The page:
10 Reasons Why Wide iPhone Retail Availability Is Bad for Google

 
 
By Don Reisinger  |  Posted 2010-06-14
 
 
 

10 Reasons Why Wide iPhone Retail Availability Is Bad for Google


Apple's iPhone 4 is coming to more than just AT&T's and Apple's store shelves. According to the latest reports from Apple, the iPhone 4 will be available at Walmart, Best Buy and Radio Shack, as well as other familiar retail outlets, when the device launches on June 24.

To consumers, that's welcome news. When the iPhone first launched, it was only available at AT&T and Apple Store locations. But over the past four generations, the device has come to more and more places. And in the process, it has helped Apple sell more of its smartphones.

But news of more retail availability isn't such good news for Google, Apple's biggest competitor in the mobile market. The search company has been trying desperately over the past couple years to catch up to Apple.

And although Android OS phones outsold the iPhone in the first quarter of 2010, according to NPD, there's really no guarantee that Google's success will continue. The iPhone 4 is a major upgrade over its predecessor, and so having the iPhone available from so many retail outlets could spell serious trouble for Google's Android smartphone strategy. Here are the reasons why the iPhone's retail availability is bad news for the search giant.

1. Quantity means something

When it comes to selling phones, the sheer number of available devices is extremely important to the success or failure of a product. Based on Apple's decision to bring the iPhone to so many retail outlets outside of AT&T and its kiosks, it would seem that Apple will have ample supply of its iPhone 4 when it hits store shelves later this month. That should worry some in Google's camp. The company's hottest Android-based device, the HTC Droid Incredible, is currently on backorder at Verizon until the beginning of July. If Apple has enough supply to match its huge demand and the Droid Incredible isn't available on store shelves, Google and HTC should worry.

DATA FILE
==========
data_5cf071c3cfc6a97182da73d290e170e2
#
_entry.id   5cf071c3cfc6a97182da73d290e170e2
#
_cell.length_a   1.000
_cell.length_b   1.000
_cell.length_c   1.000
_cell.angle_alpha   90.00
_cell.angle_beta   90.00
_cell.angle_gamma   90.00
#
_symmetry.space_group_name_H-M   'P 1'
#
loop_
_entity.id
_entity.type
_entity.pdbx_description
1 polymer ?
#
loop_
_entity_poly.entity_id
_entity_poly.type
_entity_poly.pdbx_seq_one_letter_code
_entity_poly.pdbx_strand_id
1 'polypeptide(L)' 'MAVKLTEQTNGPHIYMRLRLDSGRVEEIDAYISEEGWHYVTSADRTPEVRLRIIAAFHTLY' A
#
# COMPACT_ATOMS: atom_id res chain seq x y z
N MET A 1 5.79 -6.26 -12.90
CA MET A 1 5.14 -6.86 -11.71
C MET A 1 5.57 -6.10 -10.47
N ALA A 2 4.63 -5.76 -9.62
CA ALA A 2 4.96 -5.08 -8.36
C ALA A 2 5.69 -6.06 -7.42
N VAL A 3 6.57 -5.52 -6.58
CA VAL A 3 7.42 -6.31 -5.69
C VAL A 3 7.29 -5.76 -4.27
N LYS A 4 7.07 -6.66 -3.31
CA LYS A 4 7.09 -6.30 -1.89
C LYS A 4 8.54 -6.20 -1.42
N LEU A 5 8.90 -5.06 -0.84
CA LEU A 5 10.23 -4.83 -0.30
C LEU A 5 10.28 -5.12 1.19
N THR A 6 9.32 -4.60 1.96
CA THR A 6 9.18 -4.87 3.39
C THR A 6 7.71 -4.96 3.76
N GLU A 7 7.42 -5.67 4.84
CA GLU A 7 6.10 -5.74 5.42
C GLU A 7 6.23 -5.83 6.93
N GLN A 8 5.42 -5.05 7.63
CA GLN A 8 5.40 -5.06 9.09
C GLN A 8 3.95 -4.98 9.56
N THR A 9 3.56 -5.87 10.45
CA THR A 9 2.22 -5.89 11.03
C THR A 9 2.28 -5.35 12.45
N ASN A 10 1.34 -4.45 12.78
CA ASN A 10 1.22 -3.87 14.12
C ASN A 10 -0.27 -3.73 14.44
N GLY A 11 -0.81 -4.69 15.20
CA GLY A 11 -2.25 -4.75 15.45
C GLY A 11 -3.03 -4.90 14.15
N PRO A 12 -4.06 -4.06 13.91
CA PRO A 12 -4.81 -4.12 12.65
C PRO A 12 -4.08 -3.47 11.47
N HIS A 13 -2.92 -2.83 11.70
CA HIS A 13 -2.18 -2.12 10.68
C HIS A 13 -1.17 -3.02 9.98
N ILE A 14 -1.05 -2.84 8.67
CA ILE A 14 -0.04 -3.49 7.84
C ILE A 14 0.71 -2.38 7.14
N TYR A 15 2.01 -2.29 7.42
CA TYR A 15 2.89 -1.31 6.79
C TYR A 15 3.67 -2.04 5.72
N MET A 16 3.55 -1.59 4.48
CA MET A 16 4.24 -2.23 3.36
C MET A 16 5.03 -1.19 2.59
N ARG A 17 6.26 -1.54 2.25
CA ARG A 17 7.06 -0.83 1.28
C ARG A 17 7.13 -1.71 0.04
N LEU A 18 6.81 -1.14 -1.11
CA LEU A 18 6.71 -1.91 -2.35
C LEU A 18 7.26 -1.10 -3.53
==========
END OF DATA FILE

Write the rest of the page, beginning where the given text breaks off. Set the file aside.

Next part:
2. Retailers reflect customer desire

Unfortunately for Google, it has been unable to deliver the kind of customer attention retailers are looking for. When it comes to the iPhone, retailers don't need to worry so much. The iPhone is the phone on today's market. And consumers want it. Responding to that, retailers want to have Apple's devices on their store shelves. It not only increases store traffic, it bolsters revenue figures. Android-based phones just don't attract that kind of attention.

3. Apple partnerships are always dangerous for Google

Since retailers are seeing so much value in offering the iPhone in their stores, it calls into question just how likely they will be to bring more Android-based devices to their store shelves. As big as Best Buy and Radio Shack are, they're not in the business of selling every single mobile phone on the market. And since Apple's device is so appealing, it wouldn't surprise most customers if Apple would make it very difficult for those retailers to offer, say, the Nexus One in a separate spot than in the kiosks in-store. Remember, the iPhone will sit alone in Best Buy, in its own area. The same can't be said for all the other smartphones the company sells.

4. Its partners don't have the same appeal

A key problem for Google is that the companies that offer Android-based devices simply don't have the kind of market appeal that Apple does. Although HTC is doing a fine job selling its many devices in the smartphone market, it's not Apple. And it never will be. Although Android-based devices can be purchased in stores, there's really no reason why retailers would ink deals with Android partners and give them the kind of treatment they afford Apple. Steve Jobs and his company are in another league. Remember that, HTC.